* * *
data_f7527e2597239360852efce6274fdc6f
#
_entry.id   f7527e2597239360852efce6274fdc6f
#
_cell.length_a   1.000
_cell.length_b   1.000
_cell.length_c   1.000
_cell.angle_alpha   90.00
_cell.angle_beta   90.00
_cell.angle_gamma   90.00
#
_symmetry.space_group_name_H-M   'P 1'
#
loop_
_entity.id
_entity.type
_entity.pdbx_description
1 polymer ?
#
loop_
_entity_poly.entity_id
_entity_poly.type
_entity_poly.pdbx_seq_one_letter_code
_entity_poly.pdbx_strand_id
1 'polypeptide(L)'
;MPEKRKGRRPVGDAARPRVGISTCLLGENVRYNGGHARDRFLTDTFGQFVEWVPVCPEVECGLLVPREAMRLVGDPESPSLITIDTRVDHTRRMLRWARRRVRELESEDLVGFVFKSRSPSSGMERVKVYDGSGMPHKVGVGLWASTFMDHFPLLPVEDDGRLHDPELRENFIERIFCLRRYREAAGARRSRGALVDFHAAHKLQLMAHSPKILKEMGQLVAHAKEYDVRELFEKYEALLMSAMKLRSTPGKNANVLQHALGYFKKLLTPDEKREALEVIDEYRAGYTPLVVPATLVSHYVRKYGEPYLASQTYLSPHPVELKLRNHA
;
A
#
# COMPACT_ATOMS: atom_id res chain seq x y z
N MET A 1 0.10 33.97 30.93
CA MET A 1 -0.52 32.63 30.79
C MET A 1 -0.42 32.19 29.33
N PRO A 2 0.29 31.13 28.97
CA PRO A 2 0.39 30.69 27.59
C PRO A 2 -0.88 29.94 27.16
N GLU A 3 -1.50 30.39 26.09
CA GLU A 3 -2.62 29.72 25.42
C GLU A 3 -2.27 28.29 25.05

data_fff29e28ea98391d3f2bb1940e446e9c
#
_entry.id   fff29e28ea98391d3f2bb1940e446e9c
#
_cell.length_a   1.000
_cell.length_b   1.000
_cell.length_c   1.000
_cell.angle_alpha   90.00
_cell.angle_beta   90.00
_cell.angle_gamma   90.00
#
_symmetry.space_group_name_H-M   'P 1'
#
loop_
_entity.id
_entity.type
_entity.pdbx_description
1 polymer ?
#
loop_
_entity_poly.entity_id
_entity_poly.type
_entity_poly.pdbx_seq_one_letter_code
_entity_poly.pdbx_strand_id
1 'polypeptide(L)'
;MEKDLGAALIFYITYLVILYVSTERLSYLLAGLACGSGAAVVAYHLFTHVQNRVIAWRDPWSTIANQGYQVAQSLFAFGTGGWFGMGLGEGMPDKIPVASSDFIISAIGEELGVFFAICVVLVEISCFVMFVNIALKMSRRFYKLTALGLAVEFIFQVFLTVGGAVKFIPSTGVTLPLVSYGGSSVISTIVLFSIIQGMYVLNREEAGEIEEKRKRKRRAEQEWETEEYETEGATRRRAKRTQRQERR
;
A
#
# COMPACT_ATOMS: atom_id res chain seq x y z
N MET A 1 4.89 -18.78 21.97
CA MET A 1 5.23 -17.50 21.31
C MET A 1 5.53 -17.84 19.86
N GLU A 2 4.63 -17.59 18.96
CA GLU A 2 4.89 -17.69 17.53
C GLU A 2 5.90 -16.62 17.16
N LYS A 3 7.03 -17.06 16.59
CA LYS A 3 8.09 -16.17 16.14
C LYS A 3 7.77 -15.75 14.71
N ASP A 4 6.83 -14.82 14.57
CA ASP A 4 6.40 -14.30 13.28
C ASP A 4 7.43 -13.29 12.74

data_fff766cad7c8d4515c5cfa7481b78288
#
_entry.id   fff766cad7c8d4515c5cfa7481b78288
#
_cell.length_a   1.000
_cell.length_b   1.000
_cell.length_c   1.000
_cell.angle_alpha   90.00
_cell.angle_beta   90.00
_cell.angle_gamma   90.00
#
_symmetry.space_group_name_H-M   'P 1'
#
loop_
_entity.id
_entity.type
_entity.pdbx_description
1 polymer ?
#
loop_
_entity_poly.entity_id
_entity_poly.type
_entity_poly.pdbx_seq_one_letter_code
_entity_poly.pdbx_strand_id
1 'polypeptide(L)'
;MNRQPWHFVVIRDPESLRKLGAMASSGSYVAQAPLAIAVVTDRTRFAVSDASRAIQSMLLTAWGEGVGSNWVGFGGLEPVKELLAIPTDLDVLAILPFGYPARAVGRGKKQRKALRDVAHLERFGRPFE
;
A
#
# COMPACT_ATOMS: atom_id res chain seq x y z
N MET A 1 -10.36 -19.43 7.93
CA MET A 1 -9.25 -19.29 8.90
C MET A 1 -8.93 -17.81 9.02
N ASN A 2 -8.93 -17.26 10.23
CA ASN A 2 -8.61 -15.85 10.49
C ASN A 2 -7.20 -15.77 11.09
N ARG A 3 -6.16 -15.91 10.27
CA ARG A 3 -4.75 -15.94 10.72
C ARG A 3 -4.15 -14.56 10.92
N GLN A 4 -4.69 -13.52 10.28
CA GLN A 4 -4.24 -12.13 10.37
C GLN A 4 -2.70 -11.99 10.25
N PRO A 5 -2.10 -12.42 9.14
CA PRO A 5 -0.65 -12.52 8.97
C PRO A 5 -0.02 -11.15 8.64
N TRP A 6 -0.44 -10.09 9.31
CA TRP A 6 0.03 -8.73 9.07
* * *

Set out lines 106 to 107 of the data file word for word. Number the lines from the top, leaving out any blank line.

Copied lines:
1 'polypeptide(L)'
;MNRQPWHFVVIRDPESLRKLGAMASSGSYVAQAPLAIAVVTDRTRFAVSDASRAIQSMLLTAWGEGVGSNWVGFGGLEPVKELLAIPTDLDVLAILPFGYPARAVGRGKKQRKALRDVAHLERFGRPFE